And, you know, it probably affects tastes the same way.  Just like my immediate interest in Batman: Arkham Knight has waned because Shadows of Mordor tastes the same, I imagine the endless sea of shooters, superhero movies, quirky fantasy cartoons, or what have you would start to feel a bit less enticing, too.  Once you get one filling your needs, the next, unless it does at least something to mix things up, will start to feel just a little blander.  The one after that even moreso.  The stories are still just as good as if they were taken in a vacunm, but the experience itself doesn’t have the same impact.  Starts to get like eating when you’re already full.

Milking a genre is not good business, for exactly this reason.  That’s why we start to complain when a genre gets too tropey, even if objectively the titles are better than what they used to be.  It’s dangerous for businesses in the long term, as consumers will start to look for the new flavors themselves.  Things are most fun when they’re fresh, when they’re new, when the experience feels bright.  And that’s something that a style we’ve just been seing too much of is going to have a hard time with right out of the gate.

Variety is the spice of life, after all.

The Higurashi Notes, Chapter 1: Onikakushi – Plot Rundown

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Look at this!  Isn’t this amazing!  I said I was going to do a thing.  Which, ok sure, that happens.  But then!  But then I actually did it!  How often does that happen in your life?!

In any case, here’s the first part of typing waaaaaaaaaaaay too many words talking about Higurashi.  If you missed our intro post, here’s the deal.  I’ve been playing these visual novels.  I’ve been wanting to talk about them.  To analyze them.  To dissect them.  So that’s what we’ll be doing today, over the first chapter of the series, Onikakushi.  We’re going full on for spoilers for that chapter, but we’ll be keeping things safe for all the other chapters.  We’re free on discussing chapter one, whatever we need to there, but we won’t be brushing on anything else.  Might be literally the only place on the internet to do that.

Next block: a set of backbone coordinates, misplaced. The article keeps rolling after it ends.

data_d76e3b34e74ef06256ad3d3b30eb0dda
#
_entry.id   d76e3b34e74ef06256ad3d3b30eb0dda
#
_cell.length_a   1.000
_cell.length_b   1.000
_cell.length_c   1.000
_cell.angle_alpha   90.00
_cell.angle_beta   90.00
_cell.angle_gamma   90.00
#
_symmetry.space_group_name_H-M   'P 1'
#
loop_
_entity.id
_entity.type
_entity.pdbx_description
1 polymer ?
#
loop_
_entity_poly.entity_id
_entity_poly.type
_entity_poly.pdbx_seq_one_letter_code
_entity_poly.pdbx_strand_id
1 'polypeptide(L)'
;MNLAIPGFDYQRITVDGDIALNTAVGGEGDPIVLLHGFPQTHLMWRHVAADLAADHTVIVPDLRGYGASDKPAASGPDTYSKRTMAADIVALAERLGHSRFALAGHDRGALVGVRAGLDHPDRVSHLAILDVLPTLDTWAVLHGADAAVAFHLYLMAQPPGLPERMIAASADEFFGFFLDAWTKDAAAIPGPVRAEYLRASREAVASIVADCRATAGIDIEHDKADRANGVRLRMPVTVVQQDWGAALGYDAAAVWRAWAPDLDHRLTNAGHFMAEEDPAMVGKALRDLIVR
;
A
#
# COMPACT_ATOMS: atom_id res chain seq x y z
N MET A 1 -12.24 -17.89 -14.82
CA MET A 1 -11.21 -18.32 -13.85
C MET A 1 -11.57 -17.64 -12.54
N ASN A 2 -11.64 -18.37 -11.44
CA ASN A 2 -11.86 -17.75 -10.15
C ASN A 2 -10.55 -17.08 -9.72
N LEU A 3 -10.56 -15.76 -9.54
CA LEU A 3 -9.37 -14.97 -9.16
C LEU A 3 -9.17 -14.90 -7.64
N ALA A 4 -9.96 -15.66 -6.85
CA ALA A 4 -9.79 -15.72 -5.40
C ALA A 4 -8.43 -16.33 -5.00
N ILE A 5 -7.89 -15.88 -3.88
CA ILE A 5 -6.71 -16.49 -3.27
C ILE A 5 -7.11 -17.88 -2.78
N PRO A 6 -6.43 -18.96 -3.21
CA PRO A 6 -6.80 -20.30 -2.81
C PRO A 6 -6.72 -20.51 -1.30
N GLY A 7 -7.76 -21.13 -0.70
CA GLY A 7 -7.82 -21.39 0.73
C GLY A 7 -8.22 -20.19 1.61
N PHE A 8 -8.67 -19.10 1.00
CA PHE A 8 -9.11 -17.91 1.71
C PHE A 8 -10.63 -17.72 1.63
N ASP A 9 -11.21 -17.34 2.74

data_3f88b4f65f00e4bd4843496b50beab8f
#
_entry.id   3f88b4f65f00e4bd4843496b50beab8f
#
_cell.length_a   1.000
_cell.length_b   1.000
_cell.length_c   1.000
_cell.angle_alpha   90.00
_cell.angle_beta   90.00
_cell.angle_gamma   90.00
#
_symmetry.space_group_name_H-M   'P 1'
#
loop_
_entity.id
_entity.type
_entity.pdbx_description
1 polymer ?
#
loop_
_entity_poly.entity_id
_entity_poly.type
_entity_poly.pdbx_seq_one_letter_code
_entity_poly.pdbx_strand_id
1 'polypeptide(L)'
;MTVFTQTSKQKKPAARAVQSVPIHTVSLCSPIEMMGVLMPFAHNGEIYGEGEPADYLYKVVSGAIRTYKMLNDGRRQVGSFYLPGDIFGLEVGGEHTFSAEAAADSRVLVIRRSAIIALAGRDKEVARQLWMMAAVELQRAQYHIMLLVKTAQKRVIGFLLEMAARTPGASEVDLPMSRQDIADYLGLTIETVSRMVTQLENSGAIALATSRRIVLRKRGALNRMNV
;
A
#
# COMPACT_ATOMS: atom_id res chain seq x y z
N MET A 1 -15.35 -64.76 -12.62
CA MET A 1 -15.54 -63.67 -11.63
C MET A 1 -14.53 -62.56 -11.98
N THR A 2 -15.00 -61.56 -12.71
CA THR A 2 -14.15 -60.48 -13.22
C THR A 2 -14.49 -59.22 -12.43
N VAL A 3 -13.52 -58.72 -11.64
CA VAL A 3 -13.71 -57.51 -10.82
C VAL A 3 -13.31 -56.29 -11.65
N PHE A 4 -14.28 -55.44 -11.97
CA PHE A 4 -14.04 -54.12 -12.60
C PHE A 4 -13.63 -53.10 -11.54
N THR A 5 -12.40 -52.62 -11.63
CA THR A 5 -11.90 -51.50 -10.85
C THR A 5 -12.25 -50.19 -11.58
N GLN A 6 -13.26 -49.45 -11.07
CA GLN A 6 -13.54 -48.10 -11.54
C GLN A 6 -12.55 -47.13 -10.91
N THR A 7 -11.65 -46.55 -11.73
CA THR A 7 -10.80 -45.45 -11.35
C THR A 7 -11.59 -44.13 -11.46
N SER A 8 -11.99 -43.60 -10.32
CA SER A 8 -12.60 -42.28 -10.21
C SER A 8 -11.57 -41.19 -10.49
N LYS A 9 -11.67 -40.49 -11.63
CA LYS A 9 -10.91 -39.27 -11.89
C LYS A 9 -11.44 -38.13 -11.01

Do I need any further ado?  I think that’s enough ado.  Let’s get into the do.

So, today, we’re mostly going to be following along with the plot.  Summarizing things for those who are just joining us or could use a bit of a refresher before we jump right into the deep end.  We’ll be dropping some bits of analysis on the way, but it’ll be the next post where we really get into things.  So hey, if you’re interested in this stuff, why don’t you follow along?  If not, go ahead and wait for next time.  Do whatever works for you.  Ain’t required reading here.  But, chances are, it will make your life better.  So much better.  In fact, I’m pretty confident about that.